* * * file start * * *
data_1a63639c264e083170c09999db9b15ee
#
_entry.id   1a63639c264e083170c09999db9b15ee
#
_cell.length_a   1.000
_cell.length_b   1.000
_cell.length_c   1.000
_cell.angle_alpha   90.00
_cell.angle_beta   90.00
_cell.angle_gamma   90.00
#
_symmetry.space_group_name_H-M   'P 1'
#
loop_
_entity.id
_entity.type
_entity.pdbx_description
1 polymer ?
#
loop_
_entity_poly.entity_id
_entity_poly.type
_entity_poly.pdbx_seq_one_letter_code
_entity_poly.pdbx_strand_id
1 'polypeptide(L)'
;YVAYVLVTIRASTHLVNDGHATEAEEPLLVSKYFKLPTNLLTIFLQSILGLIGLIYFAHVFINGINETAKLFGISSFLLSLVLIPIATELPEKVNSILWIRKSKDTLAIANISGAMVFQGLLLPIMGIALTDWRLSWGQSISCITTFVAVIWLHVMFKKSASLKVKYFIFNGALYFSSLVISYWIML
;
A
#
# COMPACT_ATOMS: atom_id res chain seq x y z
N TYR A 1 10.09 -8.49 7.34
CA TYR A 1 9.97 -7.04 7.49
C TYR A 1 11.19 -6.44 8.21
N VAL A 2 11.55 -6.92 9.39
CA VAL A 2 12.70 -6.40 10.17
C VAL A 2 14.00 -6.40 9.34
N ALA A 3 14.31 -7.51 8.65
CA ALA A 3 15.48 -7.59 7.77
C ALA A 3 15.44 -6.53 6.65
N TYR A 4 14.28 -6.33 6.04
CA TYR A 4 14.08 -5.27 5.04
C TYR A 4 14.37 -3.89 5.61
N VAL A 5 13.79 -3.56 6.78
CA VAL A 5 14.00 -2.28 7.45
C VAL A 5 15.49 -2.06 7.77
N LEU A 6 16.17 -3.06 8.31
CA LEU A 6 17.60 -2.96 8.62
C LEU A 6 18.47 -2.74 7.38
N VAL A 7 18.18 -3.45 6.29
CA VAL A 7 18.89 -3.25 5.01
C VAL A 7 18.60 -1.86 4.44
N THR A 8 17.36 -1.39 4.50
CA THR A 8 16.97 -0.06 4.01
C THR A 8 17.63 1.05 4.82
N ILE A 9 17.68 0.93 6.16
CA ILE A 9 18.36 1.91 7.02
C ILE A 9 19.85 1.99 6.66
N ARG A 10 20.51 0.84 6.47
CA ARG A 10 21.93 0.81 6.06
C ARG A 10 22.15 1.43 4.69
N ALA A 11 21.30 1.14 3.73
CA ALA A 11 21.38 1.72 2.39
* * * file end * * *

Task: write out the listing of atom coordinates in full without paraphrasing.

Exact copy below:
data_1a63639c264e083170c09999db9b15ee
#
_entry.id   1a63639c264e083170c09999db9b15ee
#
_cell.length_a   1.000
_cell.length_b   1.000
_cell.length_c   1.000
_cell.angle_alpha   90.00
_cell.angle_beta   90.00
_cell.angle_gamma   90.00
#
_symmetry.space_group_name_H-M   'P 1'
#
loop_
_entity.id
_entity.type
_entity.pdbx_description
1 polymer ?
#
loop_
_entity_poly.entity_id
_entity_poly.type
_entity_poly.pdbx_seq_one_letter_code
_entity_poly.pdbx_strand_id
1 'polypeptide(L)'
;YVAYVLVTIRASTHLVNDGHATEAEEPLLVSKYFKLPTNLLTIFLQSILGLIGLIYFAHVFINGINETAKLFGISSFLLSLVLIPIATELPEKVNSILWIRKSKDTLAIANISGAMVFQGLLLPIMGIALTDWRLSWGQSISCITTFVAVIWLHVMFKKSASLKVKYFIFNGALYFSSLVISYWIML
;
A
#
# COMPACT_ATOMS: atom_id res chain seq x y z
N TYR A 1 10.09 -8.49 7.34
CA TYR A 1 9.97 -7.04 7.49
C TYR A 1 11.19 -6.44 8.21
N VAL A 2 11.55 -6.92 9.39
CA VAL A 2 12.70 -6.40 10.17
C VAL A 2 14.00 -6.40 9.34
N ALA A 3 14.31 -7.51 8.65
CA ALA A 3 15.48 -7.59 7.77
C ALA A 3 15.44 -6.53 6.65
N TYR A 4 14.28 -6.33 6.04
CA TYR A 4 14.08 -5.27 5.04
C TYR A 4 14.37 -3.89 5.61
N VAL A 5 13.79 -3.56 6.78
CA VAL A 5 14.00 -2.28 7.45
C VAL A 5 15.49 -2.06 7.77
N LEU A 6 16.17 -3.06 8.31
CA LEU A 6 17.60 -2.96 8.62
C LEU A 6 18.47 -2.74 7.38
N VAL A 7 18.18 -3.45 6.29
CA VAL A 7 18.89 -3.25 5.01
C VAL A 7 18.60 -1.86 4.44
N THR A 8 17.36 -1.39 4.50
CA THR A 8 16.97 -0.06 4.01
C THR A 8 17.63 1.05 4.82
N ILE A 9 17.68 0.93 6.16
CA ILE A 9 18.36 1.91 7.02
C ILE A 9 19.85 1.99 6.66
N ARG A 10 20.51 0.84 6.47
CA ARG A 10 21.93 0.81 6.06
C ARG A 10 22.15 1.43 4.69
N ALA A 11 21.30 1.14 3.73
CA ALA A 11 21.38 1.72 2.39